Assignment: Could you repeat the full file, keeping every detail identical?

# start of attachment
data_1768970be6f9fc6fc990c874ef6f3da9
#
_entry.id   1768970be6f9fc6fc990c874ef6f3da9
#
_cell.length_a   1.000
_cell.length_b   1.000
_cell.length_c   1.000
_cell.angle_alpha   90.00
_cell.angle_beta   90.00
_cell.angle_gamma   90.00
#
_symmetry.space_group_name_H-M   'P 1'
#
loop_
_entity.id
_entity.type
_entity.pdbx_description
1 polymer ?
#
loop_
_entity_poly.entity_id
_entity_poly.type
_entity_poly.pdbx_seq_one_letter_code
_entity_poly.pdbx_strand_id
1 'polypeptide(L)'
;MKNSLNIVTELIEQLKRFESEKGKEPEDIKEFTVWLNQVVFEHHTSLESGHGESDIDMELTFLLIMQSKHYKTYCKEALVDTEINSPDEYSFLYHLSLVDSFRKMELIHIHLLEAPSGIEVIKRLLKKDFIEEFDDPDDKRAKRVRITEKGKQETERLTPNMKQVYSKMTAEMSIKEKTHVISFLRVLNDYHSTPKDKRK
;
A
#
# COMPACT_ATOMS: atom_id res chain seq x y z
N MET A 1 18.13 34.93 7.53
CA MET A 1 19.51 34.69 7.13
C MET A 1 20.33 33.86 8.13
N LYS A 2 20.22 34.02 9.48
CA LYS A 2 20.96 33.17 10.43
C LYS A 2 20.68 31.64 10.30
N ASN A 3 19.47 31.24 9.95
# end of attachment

data_1768970be6f9fc6fc990c874ef6f3da9
#
_entry.id   1768970be6f9fc6fc990c874ef6f3da9
#
_cell.length_a   1.000
_cell.length_b   1.000
_cell.length_c   1.000
_cell.angle_alpha   90.00
_cell.angle_beta   90.00
_cell.angle_gamma   90.00
#
_symmetry.space_group_name_H-M   'P 1'
#
loop_
_entity.id
_entity.type
_entity.pdbx_description
1 polymer ?
#
loop_
_entity_poly.entity_id
_entity_poly.type
_entity_poly.pdbx_seq_one_letter_code
_entity_poly.pdbx_strand_id
1 'polypeptide(L)'
;MKNSLNIVTELIEQLKRFESEKGKEPEDIKEFTVWLNQVVFEHHTSLESGHGESDIDMELTFLLIMQSKHYKTYCKEALVDTEINSPDEYSFLYHLSLVDSFRKMELIHIHLLEAPSGIEVIKRLLKKDFIEEFDDPDDKRAKRVRITEKGKQETERLTPNMKQVYSKMTAEMSIKEKTHVISFLRVLNDYHSTPKDKRK
;
A
#
# COMPACT_ATOMS: atom_id res chain seq x y z
N MET A 1 18.13 34.93 7.53
CA MET A 1 19.51 34.69 7.13
C MET A 1 20.33 33.86 8.13
N LYS A 2 20.22 34.02 9.48
CA LYS A 2 20.96 33.17 10.43
C LYS A 2 20.68 31.64 10.30
N ASN A 3 19.47 31.24 9.95